One of my clients, Simon, was impressed by one of his young direct reports, Joe. Joe showed great potential during the first few years he worked for Simon. He stepped up to any challenge, went the extra mile, and garnered favor from Simon as time went on.
They spent more social time together, went to lunch, and shared their love for baseball. In short, their professional relationship also became a friendship.
Eventually Joe’s professional limitations caught up with him. His work became sloppy, he missed deadlines, and he became expert in making excuses. He hid behind his friendship with Simon to avoid accountability.
No one is saying that managers shouldn’t become friends with people who report to them. The challenge is how to handle situations such as the Simon and Joe example.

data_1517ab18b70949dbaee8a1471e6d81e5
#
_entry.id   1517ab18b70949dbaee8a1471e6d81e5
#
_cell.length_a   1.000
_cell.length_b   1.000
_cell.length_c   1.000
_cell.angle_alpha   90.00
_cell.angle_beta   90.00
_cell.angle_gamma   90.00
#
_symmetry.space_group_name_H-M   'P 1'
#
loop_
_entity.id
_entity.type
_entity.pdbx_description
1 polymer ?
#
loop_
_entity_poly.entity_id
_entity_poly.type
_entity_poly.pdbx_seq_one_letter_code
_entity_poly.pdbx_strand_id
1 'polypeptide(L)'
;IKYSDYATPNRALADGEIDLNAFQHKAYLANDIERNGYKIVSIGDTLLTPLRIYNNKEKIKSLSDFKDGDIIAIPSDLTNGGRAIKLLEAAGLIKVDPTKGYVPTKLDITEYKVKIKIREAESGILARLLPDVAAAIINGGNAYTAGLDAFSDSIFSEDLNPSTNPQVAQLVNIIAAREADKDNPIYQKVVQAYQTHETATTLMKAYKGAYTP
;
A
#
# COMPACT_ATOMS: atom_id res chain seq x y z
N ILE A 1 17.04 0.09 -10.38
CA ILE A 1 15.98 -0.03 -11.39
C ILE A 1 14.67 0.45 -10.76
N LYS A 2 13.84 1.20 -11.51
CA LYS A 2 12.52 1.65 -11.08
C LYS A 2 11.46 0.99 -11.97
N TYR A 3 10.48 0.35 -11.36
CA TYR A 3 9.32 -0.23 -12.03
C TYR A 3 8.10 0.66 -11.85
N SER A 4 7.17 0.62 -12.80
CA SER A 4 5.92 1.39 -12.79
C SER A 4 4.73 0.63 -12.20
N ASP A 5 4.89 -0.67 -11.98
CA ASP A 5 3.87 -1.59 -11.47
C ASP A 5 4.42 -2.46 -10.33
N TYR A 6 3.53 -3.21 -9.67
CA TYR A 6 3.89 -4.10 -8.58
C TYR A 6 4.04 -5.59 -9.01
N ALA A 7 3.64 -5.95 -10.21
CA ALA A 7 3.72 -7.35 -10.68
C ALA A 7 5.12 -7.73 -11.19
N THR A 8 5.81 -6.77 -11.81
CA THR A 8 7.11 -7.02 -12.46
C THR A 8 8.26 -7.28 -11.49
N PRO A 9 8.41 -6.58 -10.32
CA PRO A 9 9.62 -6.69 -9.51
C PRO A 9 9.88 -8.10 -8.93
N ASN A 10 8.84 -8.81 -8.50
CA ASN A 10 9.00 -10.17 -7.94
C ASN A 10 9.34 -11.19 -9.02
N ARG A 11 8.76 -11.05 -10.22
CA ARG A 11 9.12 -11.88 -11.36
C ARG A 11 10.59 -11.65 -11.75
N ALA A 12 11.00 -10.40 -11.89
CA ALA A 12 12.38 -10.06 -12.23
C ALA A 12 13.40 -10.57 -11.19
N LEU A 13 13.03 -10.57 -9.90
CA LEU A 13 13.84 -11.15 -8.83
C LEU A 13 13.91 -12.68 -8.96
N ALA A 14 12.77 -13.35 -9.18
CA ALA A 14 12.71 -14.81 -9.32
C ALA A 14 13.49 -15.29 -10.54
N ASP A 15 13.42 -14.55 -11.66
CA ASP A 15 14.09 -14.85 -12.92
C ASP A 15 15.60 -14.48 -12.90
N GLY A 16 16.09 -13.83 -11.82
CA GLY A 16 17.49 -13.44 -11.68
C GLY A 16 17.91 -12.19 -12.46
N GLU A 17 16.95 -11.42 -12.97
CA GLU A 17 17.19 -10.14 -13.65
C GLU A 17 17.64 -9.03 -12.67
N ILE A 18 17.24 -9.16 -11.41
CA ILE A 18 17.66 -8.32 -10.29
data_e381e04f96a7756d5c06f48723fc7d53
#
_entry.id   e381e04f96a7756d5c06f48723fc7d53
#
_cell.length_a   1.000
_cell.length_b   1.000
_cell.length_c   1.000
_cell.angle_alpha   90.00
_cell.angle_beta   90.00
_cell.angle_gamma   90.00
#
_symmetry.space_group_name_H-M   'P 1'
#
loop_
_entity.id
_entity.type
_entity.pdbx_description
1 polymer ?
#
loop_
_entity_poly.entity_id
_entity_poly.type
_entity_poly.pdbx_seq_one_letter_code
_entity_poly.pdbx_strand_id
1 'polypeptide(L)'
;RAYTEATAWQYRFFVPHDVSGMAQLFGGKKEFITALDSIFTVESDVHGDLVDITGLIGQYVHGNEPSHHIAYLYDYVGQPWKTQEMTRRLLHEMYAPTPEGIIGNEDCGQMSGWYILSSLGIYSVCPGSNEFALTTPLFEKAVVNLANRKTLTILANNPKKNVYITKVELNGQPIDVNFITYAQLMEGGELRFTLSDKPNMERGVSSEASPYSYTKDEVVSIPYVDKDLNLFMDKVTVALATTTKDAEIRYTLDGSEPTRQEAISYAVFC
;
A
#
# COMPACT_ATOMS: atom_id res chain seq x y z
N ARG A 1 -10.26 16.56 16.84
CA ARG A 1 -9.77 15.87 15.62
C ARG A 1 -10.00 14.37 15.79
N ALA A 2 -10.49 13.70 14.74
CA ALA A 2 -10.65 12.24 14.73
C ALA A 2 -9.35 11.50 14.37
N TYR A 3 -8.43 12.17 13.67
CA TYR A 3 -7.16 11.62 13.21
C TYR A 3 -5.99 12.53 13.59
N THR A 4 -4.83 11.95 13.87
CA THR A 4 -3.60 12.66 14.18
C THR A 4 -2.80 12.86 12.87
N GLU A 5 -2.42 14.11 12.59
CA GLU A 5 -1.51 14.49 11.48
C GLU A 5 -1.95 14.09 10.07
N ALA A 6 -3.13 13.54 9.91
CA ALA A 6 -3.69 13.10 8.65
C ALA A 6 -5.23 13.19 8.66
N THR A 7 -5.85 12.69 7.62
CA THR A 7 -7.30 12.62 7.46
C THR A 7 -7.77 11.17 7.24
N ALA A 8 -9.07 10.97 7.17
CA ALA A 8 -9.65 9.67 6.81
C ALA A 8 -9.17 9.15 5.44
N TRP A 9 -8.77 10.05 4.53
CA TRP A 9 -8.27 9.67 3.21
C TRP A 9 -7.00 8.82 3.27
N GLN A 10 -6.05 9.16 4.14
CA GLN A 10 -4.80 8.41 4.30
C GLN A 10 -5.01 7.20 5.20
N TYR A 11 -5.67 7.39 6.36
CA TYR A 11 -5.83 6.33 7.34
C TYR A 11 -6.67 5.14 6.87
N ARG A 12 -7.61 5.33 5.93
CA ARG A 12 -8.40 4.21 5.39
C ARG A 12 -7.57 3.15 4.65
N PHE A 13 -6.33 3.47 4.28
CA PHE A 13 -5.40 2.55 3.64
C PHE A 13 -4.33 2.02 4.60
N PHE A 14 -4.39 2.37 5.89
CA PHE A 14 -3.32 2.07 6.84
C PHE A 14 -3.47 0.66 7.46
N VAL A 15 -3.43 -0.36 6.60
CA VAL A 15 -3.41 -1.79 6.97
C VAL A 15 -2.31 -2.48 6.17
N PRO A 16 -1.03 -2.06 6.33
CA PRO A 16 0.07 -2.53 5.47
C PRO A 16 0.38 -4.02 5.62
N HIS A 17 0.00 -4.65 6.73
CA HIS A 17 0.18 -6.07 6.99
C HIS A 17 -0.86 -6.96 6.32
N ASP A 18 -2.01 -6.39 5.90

Simon was aware of Joe’s slipping performance, but basically ignored it because he thought Joe would rebound and resume his previously excellent performance. Joe manipulated Simon by making excuses and using him as a shield from others who caught on to what was going on.
Simon got caught in the conundrum of how to give authentic feedback in light of Joe’s diminishing performance. He held back because the friendship colored his duties as manager.
When a manager lets friendship overshadow managerial responsibilities, it’s a problem.
It diminishes the manager’s professional equity because his peers (and bosses) begin to view him as a pushover. It’s demoralizing to other employees, because they feel like the Joes of the world are being evaluated by a different standard.
Walk the line of friendship carefully. If anything, these relationships should be held to a higher standard. And if these employees aren’t successful over time, hold yourself to a higher standard and be prepared to make the tougher decisions.
Have a great day!